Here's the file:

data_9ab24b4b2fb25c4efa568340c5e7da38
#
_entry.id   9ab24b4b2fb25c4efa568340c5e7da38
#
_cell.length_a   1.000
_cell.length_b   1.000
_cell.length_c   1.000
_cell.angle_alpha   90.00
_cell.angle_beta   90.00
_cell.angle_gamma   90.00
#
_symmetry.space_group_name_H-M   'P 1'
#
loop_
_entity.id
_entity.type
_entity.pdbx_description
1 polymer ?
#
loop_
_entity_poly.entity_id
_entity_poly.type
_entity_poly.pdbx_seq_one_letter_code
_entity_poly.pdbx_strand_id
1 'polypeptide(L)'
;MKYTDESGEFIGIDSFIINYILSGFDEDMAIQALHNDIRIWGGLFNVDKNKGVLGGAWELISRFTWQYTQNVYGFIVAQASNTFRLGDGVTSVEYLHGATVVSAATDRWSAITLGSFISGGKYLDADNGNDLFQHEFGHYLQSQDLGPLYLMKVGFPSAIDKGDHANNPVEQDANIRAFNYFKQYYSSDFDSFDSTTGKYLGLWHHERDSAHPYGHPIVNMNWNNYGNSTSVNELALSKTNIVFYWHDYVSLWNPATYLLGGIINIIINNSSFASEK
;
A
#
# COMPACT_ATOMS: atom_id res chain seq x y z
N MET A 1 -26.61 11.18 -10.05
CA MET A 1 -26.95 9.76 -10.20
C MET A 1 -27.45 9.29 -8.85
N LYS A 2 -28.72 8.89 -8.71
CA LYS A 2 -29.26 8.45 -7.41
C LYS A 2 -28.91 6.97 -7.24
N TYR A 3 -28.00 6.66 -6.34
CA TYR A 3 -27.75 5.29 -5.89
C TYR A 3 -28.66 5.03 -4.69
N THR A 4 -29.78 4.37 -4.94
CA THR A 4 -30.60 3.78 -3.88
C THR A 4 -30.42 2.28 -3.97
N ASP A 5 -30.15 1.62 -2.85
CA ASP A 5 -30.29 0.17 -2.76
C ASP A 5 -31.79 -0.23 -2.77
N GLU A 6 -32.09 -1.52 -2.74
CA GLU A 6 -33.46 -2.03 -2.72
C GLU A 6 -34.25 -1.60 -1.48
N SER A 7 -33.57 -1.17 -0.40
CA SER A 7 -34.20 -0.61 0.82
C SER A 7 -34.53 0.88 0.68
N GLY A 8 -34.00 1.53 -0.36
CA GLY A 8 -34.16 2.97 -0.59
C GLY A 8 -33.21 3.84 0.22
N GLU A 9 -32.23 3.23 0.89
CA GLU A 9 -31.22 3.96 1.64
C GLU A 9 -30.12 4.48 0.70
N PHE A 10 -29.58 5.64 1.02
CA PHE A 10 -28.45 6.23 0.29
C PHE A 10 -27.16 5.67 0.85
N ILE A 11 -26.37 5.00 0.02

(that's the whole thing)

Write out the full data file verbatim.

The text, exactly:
data_9ab24b4b2fb25c4efa568340c5e7da38
#
_entry.id   9ab24b4b2fb25c4efa568340c5e7da38
#
_cell.length_a   1.000
_cell.length_b   1.000
_cell.length_c   1.000
_cell.angle_alpha   90.00
_cell.angle_beta   90.00
_cell.angle_gamma   90.00
#
_symmetry.space_group_name_H-M   'P 1'
#
loop_
_entity.id
_entity.type
_entity.pdbx_description
1 polymer ?
#
loop_
_entity_poly.entity_id
_entity_poly.type
_entity_poly.pdbx_seq_one_letter_code
_entity_poly.pdbx_strand_id
1 'polypeptide(L)'
;MKYTDESGEFIGIDSFIINYILSGFDEDMAIQALHNDIRIWGGLFNVDKNKGVLGGAWELISRFTWQYTQNVYGFIVAQASNTFRLGDGVTSVEYLHGATVVSAATDRWSAITLGSFISGGKYLDADNGNDLFQHEFGHYLQSQDLGPLYLMKVGFPSAIDKGDHANNPVEQDANIRAFNYFKQYYSSDFDSFDSTTGKYLGLWHHERDSAHPYGHPIVNMNWNNYGNSTSVNELALSKTNIVFYWHDYVSLWNPATYLLGGIINIIINNSSFASEK
;
A
#
# COMPACT_ATOMS: atom_id res chain seq x y z
N MET A 1 -26.61 11.18 -10.05
CA MET A 1 -26.95 9.76 -10.20
C MET A 1 -27.45 9.29 -8.85
N LYS A 2 -28.72 8.89 -8.71
CA LYS A 2 -29.26 8.45 -7.41
C LYS A 2 -28.91 6.97 -7.24
N TYR A 3 -28.00 6.66 -6.34
CA TYR A 3 -27.75 5.29 -5.89
C TYR A 3 -28.66 5.03 -4.69
N THR A 4 -29.78 4.37 -4.94
CA THR A 4 -30.60 3.78 -3.88
C THR A 4 -30.42 2.28 -3.97
N ASP A 5 -30.15 1.62 -2.85
CA ASP A 5 -30.29 0.17 -2.76
C ASP A 5 -31.79 -0.23 -2.77
N GLU A 6 -32.09 -1.52 -2.74
CA GLU A 6 -33.46 -2.03 -2.72
C GLU A 6 -34.25 -1.60 -1.48
N SER A 7 -33.57 -1.17 -0.40
CA SER A 7 -34.20 -0.61 0.82
C SER A 7 -34.53 0.88 0.68
N GLY A 8 -34.00 1.53 -0.36
CA GLY A 8 -34.16 2.97 -0.59
C GLY A 8 -33.21 3.84 0.22
N GLU A 9 -32.23 3.23 0.89
CA GLU A 9 -31.22 3.96 1.64
C GLU A 9 -30.12 4.48 0.70
N PHE A 10 -29.58 5.64 1.02
CA PHE A 10 -28.45 6.23 0.29
C PHE A 10 -27.16 5.67 0.85
N ILE A 11 -26.37 5.00 0.02